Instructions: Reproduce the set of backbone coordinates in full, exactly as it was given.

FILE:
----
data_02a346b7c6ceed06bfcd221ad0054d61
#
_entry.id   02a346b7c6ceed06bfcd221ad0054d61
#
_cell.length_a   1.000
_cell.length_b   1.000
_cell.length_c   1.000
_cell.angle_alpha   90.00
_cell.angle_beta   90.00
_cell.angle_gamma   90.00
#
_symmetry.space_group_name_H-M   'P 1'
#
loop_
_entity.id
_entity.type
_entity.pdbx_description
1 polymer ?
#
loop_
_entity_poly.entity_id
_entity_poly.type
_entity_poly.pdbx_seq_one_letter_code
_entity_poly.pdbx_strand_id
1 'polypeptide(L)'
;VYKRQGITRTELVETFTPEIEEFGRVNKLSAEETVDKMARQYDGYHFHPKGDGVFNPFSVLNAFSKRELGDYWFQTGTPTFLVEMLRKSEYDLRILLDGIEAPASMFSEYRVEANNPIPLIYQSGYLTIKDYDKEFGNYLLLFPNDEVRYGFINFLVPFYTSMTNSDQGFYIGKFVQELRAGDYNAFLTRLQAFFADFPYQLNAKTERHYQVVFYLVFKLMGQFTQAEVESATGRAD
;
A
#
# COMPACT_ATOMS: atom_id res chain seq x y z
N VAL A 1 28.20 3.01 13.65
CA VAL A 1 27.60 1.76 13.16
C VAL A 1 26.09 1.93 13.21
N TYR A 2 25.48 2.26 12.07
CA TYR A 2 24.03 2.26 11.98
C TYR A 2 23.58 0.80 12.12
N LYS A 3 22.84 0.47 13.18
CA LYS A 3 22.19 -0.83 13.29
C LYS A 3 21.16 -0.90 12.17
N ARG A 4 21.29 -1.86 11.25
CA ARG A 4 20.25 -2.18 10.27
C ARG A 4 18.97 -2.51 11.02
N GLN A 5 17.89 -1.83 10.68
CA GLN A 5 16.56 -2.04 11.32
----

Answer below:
data_02a346b7c6ceed06bfcd221ad0054d61
#
_entry.id   02a346b7c6ceed06bfcd221ad0054d61
#
_cell.length_a   1.000
_cell.length_b   1.000
_cell.length_c   1.000
_cell.angle_alpha   90.00
_cell.angle_beta   90.00
_cell.angle_gamma   90.00
#
_symmetry.space_group_name_H-M   'P 1'
#
loop_
_entity.id
_entity.type
_entity.pdbx_description
1 polymer ?
#
loop_
_entity_poly.entity_id
_entity_poly.type
_entity_poly.pdbx_seq_one_letter_code
_entity_poly.pdbx_strand_id
1 'polypeptide(L)'
;VYKRQGITRTELVETFTPEIEEFGRVNKLSAEETVDKMARQYDGYHFHPKGDGVFNPFSVLNAFSKRELGDYWFQTGTPTFLVEMLRKSEYDLRILLDGIEAPASMFSEYRVEANNPIPLIYQSGYLTIKDYDKEFGNYLLLFPNDEVRYGFINFLVPFYTSMTNSDQGFYIGKFVQELRAGDYNAFLTRLQAFFADFPYQLNAKTERHYQVVFYLVFKLMGQFTQAEVESATGRAD
;
A
#
# COMPACT_ATOMS: atom_id res chain seq x y z
N VAL A 1 28.20 3.01 13.65
CA VAL A 1 27.60 1.76 13.16
C VAL A 1 26.09 1.93 13.21
N TYR A 2 25.48 2.26 12.07
CA TYR A 2 24.03 2.26 11.98
C TYR A 2 23.58 0.80 12.12
N LYS A 3 22.84 0.47 13.18
CA LYS A 3 22.19 -0.83 13.29
C LYS A 3 21.16 -0.90 12.17
N ARG A 4 21.29 -1.86 11.25
CA ARG A 4 20.25 -2.18 10.27
C ARG A 4 18.97 -2.51 11.02
N GLN A 5 17.89 -1.83 10.68
CA GLN A 5 16.56 -2.04 11.32